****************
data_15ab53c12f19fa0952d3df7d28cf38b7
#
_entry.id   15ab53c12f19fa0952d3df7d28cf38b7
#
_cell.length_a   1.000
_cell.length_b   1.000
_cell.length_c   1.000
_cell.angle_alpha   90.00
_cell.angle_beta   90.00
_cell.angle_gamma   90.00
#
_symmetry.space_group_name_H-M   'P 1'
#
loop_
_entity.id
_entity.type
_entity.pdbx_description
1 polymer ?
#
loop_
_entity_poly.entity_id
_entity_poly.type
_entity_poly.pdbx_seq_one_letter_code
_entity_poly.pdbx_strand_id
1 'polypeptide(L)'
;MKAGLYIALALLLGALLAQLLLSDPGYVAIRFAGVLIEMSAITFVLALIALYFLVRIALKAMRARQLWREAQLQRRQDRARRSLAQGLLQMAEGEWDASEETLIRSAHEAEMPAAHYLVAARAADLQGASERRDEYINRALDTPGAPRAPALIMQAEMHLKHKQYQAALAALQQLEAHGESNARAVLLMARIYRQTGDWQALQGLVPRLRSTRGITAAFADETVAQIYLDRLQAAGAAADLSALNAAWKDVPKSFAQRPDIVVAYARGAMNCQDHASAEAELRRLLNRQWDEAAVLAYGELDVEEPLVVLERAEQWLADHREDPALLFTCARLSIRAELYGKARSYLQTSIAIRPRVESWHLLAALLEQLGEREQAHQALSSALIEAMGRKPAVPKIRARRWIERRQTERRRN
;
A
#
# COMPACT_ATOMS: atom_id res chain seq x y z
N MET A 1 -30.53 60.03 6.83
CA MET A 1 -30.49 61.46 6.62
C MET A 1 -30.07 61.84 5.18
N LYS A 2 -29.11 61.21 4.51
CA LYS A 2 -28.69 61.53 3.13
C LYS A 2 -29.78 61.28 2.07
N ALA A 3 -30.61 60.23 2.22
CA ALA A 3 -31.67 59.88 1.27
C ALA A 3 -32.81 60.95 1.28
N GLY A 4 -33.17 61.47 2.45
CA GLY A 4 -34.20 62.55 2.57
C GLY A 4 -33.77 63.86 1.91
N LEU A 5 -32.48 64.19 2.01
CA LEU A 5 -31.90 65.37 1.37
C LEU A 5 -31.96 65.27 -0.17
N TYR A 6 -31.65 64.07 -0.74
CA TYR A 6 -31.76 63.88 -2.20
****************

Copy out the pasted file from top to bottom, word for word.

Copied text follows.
data_15ab53c12f19fa0952d3df7d28cf38b7
#
_entry.id   15ab53c12f19fa0952d3df7d28cf38b7
#
_cell.length_a   1.000
_cell.length_b   1.000
_cell.length_c   1.000
_cell.angle_alpha   90.00
_cell.angle_beta   90.00
_cell.angle_gamma   90.00
#
_symmetry.space_group_name_H-M   'P 1'
#
loop_
_entity.id
_entity.type
_entity.pdbx_description
1 polymer ?
#
loop_
_entity_poly.entity_id
_entity_poly.type
_entity_poly.pdbx_seq_one_letter_code
_entity_poly.pdbx_strand_id
1 'polypeptide(L)'
;MKAGLYIALALLLGALLAQLLLSDPGYVAIRFAGVLIEMSAITFVLALIALYFLVRIALKAMRARQLWREAQLQRRQDRARRSLAQGLLQMAEGEWDASEETLIRSAHEAEMPAAHYLVAARAADLQGASERRDEYINRALDTPGAPRAPALIMQAEMHLKHKQYQAALAALQQLEAHGESNARAVLLMARIYRQTGDWQALQGLVPRLRSTRGITAAFADETVAQIYLDRLQAAGAAADLSALNAAWKDVPKSFAQRPDIVVAYARGAMNCQDHASAEAELRRLLNRQWDEAAVLAYGELDVEEPLVVLERAEQWLADHREDPALLFTCARLSIRAELYGKARSYLQTSIAIRPRVESWHLLAALLEQLGEREQAHQALSSALIEAMGRKPAVPKIRARRWIERRQTERRRN
;
A
#
# COMPACT_ATOMS: atom_id res chain seq x y z
N MET A 1 -30.53 60.03 6.83
CA MET A 1 -30.49 61.46 6.62
C MET A 1 -30.07 61.84 5.18
N LYS A 2 -29.11 61.21 4.51
CA LYS A 2 -28.69 61.53 3.13
C LYS A 2 -29.78 61.28 2.07
N ALA A 3 -30.61 60.23 2.22
CA ALA A 3 -31.67 59.88 1.27
C ALA A 3 -32.81 60.95 1.28
N GLY A 4 -33.17 61.47 2.45
CA GLY A 4 -34.20 62.55 2.57
C GLY A 4 -33.77 63.86 1.91
N LEU A 5 -32.48 64.19 2.01
CA LEU A 5 -31.90 65.37 1.37
C LEU A 5 -31.96 65.27 -0.17
N TYR A 6 -31.65 64.07 -0.74
CA TYR A 6 -31.76 63.88 -2.20